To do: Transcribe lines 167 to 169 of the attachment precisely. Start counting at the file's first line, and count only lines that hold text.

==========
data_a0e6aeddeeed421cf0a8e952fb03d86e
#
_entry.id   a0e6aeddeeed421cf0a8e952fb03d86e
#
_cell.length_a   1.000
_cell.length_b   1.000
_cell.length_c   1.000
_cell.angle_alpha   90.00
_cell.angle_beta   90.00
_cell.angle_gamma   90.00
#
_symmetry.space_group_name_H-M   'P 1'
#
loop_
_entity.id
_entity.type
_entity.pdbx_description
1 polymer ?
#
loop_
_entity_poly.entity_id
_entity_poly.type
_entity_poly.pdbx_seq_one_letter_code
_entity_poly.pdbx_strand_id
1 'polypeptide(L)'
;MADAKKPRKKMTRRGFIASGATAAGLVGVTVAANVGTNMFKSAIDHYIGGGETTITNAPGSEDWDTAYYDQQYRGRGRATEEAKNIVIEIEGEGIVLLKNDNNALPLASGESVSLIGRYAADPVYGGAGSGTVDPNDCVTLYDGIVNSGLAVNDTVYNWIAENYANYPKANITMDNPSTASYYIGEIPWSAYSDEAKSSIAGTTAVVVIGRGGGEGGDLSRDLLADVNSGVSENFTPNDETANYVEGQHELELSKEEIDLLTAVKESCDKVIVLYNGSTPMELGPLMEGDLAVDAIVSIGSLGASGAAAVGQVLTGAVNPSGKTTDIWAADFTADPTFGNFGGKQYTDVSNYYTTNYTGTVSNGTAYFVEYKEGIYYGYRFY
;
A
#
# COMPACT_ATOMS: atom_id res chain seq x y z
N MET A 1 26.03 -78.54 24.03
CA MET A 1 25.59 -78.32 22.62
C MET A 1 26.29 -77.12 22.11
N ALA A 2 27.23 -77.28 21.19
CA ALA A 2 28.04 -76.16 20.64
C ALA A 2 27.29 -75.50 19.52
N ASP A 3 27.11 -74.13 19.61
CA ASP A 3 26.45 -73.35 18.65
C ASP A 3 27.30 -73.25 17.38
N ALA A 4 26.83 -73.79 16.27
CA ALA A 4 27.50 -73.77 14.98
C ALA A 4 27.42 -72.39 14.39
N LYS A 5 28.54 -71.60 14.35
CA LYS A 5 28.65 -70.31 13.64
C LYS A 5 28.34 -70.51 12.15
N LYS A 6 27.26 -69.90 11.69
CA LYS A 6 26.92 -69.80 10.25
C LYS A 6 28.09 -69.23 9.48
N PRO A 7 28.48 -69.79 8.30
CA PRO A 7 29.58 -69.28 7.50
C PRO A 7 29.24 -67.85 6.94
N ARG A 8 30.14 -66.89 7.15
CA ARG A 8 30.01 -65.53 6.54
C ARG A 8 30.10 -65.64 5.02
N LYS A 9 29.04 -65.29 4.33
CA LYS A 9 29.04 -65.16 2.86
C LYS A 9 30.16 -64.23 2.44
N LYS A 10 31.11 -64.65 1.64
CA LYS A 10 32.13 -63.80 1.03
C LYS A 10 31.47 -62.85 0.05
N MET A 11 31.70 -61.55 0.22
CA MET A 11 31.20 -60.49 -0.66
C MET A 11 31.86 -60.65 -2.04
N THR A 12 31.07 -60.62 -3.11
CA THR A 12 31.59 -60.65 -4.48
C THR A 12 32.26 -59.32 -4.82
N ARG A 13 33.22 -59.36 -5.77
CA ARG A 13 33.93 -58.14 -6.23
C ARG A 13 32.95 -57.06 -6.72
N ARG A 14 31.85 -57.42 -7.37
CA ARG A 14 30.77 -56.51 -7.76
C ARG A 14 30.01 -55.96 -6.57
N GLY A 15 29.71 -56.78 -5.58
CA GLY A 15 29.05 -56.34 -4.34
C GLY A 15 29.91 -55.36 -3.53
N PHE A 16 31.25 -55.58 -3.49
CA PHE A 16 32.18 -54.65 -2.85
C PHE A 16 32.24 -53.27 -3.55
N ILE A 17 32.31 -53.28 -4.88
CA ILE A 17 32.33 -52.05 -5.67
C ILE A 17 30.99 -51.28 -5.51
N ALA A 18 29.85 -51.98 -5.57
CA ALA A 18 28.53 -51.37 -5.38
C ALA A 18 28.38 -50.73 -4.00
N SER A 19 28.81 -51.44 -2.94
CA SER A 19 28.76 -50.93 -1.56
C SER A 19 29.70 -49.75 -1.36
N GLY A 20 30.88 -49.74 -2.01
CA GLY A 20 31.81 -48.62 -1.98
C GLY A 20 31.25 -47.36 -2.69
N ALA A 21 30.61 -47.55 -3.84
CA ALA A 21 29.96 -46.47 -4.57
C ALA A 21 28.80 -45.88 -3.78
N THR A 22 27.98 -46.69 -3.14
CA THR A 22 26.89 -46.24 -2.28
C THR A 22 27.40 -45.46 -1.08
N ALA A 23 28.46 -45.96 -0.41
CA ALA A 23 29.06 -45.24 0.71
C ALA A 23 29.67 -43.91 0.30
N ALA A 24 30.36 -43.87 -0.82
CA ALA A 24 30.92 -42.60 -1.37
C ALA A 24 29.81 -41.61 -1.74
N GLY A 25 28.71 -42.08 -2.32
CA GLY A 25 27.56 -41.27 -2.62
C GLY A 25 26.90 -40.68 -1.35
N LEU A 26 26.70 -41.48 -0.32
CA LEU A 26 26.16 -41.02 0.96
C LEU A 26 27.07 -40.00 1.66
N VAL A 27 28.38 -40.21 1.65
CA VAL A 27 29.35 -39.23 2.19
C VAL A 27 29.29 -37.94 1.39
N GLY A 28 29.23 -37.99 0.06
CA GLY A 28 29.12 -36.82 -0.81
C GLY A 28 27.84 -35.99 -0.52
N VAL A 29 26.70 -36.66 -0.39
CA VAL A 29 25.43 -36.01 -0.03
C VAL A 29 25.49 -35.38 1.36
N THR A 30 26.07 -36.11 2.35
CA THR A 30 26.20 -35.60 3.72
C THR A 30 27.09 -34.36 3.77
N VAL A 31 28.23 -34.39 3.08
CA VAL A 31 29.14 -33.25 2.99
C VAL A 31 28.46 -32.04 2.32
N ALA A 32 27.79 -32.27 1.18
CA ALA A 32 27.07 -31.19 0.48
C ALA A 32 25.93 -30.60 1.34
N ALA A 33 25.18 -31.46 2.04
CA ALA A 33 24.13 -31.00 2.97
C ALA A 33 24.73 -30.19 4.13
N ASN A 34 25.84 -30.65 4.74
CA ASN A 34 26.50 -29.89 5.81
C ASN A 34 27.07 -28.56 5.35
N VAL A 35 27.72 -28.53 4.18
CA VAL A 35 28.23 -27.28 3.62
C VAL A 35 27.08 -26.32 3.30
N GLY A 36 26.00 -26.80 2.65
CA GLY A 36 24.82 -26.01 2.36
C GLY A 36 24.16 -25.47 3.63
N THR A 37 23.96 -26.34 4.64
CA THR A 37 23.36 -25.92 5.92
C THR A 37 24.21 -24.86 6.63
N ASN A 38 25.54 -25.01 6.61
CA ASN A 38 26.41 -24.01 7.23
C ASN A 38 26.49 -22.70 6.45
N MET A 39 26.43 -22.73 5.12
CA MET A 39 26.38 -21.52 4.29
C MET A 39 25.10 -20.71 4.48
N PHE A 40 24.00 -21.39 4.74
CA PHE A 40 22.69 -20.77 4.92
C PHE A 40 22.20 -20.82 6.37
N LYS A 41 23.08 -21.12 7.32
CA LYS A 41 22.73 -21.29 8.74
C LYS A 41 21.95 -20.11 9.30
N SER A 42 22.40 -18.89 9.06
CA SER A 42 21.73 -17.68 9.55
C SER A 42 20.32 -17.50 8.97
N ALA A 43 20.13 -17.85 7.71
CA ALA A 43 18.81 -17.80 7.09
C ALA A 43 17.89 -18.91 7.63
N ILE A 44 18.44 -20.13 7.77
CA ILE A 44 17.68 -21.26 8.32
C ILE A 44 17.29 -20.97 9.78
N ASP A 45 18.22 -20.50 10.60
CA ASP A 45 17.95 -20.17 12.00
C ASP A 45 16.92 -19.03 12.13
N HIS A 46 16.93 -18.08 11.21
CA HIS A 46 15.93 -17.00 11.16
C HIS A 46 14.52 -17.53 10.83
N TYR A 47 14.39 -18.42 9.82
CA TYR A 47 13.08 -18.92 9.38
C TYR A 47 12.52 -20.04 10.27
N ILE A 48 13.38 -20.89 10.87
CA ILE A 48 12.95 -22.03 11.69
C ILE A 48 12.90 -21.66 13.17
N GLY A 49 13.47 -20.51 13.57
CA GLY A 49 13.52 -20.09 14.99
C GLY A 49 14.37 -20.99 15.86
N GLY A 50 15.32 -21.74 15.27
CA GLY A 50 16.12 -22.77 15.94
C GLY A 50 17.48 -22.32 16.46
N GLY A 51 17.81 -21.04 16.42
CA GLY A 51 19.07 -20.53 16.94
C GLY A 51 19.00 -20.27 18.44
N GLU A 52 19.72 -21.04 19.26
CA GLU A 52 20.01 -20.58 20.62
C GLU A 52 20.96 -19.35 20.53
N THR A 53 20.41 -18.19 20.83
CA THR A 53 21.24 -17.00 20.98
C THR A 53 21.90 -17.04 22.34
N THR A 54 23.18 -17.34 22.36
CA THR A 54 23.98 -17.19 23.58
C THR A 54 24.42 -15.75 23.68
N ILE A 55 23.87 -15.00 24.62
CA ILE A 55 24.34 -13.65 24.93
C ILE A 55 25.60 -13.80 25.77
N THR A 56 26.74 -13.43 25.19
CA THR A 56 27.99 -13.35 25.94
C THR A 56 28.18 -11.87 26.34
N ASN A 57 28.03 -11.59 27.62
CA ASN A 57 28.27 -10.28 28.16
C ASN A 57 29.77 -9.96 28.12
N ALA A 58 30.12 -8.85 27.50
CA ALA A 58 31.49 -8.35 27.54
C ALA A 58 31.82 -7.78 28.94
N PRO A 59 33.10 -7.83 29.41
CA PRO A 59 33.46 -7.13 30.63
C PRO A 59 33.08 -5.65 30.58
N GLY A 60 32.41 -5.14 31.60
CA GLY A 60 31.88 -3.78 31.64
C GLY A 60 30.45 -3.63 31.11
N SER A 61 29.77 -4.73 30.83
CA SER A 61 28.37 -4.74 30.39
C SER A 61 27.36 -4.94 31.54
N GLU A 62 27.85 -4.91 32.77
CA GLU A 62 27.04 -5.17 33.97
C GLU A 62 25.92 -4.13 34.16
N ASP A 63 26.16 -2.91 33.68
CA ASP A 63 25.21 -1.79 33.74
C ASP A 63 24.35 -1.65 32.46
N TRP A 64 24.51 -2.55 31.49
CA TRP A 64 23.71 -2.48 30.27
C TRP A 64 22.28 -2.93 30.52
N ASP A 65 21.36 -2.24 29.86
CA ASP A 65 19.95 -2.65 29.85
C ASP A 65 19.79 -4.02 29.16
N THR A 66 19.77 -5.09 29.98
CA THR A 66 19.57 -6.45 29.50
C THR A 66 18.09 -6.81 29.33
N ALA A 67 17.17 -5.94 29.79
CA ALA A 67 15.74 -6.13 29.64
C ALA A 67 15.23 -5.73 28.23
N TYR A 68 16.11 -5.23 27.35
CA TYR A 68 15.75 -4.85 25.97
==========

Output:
CA HIS A 46 15.93 -17.00 11.16
C HIS A 46 14.52 -17.53 10.83
N TYR A 47 14.39 -18.42 9.82